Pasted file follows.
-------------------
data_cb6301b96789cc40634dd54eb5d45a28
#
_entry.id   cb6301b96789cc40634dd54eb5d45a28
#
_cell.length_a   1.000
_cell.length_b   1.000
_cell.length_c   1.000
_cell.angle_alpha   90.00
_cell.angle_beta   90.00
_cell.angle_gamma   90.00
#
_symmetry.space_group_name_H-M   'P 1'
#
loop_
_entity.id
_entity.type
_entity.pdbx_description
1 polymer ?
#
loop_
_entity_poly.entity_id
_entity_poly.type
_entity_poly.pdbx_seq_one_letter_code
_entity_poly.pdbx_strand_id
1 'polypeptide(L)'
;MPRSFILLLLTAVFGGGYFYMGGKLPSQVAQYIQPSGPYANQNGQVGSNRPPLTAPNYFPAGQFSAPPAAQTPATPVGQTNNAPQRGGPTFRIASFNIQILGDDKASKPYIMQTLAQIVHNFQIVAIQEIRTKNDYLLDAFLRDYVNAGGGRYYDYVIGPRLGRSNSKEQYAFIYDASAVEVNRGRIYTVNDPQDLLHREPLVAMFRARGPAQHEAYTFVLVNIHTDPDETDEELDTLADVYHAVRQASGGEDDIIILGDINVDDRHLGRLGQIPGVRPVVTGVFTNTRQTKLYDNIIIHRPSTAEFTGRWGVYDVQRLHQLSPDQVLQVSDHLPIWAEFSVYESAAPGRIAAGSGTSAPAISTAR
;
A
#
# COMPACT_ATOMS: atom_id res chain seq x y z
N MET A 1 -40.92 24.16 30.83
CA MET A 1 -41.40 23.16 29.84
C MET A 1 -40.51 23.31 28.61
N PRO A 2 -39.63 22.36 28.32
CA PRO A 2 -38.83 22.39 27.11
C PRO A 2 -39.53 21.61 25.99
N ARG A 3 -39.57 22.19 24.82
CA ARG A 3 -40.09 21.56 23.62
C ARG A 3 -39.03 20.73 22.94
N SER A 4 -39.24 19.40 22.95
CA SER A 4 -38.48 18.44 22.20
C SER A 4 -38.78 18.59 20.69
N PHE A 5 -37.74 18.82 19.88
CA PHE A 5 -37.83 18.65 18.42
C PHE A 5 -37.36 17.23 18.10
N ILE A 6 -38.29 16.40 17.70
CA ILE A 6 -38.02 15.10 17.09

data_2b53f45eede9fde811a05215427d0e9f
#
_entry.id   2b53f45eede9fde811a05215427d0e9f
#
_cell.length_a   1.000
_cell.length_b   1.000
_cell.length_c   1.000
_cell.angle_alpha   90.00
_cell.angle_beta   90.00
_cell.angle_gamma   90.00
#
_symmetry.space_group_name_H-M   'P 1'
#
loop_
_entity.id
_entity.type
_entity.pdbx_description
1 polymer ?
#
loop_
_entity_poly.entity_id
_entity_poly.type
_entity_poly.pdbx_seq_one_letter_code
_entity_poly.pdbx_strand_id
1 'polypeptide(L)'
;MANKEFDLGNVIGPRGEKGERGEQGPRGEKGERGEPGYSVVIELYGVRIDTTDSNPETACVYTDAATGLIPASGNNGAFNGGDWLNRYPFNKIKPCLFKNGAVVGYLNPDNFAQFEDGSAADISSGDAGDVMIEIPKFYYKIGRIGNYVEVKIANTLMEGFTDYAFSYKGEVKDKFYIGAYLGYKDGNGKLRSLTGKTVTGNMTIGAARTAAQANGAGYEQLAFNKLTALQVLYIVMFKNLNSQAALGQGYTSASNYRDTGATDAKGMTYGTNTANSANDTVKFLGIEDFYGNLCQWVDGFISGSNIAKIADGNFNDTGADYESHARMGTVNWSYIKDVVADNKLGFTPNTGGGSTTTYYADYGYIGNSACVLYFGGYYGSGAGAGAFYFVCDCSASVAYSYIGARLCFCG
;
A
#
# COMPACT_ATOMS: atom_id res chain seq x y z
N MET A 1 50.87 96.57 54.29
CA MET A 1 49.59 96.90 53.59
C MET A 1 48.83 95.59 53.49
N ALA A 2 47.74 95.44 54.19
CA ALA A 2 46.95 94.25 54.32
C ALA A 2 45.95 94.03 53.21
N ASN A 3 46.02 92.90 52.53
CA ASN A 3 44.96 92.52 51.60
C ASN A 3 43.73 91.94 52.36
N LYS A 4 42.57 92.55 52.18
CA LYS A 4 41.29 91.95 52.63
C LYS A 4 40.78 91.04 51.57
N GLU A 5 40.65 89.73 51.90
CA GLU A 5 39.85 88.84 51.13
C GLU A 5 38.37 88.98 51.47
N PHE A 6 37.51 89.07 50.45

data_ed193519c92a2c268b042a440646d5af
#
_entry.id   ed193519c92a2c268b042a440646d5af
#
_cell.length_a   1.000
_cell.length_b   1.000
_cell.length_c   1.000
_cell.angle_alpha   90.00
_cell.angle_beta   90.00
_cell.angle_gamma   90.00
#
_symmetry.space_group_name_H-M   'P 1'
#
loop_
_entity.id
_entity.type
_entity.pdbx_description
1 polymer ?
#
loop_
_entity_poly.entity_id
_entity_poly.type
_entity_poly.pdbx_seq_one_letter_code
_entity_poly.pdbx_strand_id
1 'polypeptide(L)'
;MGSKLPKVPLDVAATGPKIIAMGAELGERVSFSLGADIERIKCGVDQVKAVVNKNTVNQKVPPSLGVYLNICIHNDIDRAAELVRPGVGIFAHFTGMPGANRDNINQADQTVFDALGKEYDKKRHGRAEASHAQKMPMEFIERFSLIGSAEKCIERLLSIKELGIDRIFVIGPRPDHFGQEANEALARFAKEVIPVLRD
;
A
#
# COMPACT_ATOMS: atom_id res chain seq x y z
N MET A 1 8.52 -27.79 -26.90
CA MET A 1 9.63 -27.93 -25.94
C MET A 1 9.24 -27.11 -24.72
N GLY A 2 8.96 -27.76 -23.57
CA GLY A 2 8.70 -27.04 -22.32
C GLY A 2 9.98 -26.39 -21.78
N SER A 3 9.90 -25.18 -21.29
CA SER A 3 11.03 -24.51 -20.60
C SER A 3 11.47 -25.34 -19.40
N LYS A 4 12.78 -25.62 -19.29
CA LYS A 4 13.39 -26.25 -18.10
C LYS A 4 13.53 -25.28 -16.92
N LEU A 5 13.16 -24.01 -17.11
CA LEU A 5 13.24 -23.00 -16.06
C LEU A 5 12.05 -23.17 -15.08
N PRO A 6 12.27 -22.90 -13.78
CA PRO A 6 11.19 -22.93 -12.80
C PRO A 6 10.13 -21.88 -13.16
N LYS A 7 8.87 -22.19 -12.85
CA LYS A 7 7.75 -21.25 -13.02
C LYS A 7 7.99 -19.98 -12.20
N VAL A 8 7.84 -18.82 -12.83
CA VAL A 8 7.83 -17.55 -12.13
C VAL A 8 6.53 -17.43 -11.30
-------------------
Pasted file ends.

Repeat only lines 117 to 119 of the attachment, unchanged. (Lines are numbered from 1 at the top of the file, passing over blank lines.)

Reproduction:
_entity_poly.pdbx_strand_id
1 'polypeptide(L)'
;MGSKLPKVPLDVAATGPKIIAMGAELGERVSFSLGADIERIKCGVDQVKAVVNKNTVNQKVPPSLGVYLNICIHNDIDRAAELVRPGVGIFAHFTGMPGANRDNINQADQTVFDALGKEYDKKRHGRAEASHAQKMPMEFIERFSLIGSAEKCIERLLSIKELGIDRIFVIGPRPDHFGQEANEALARFAKEVIPVLRD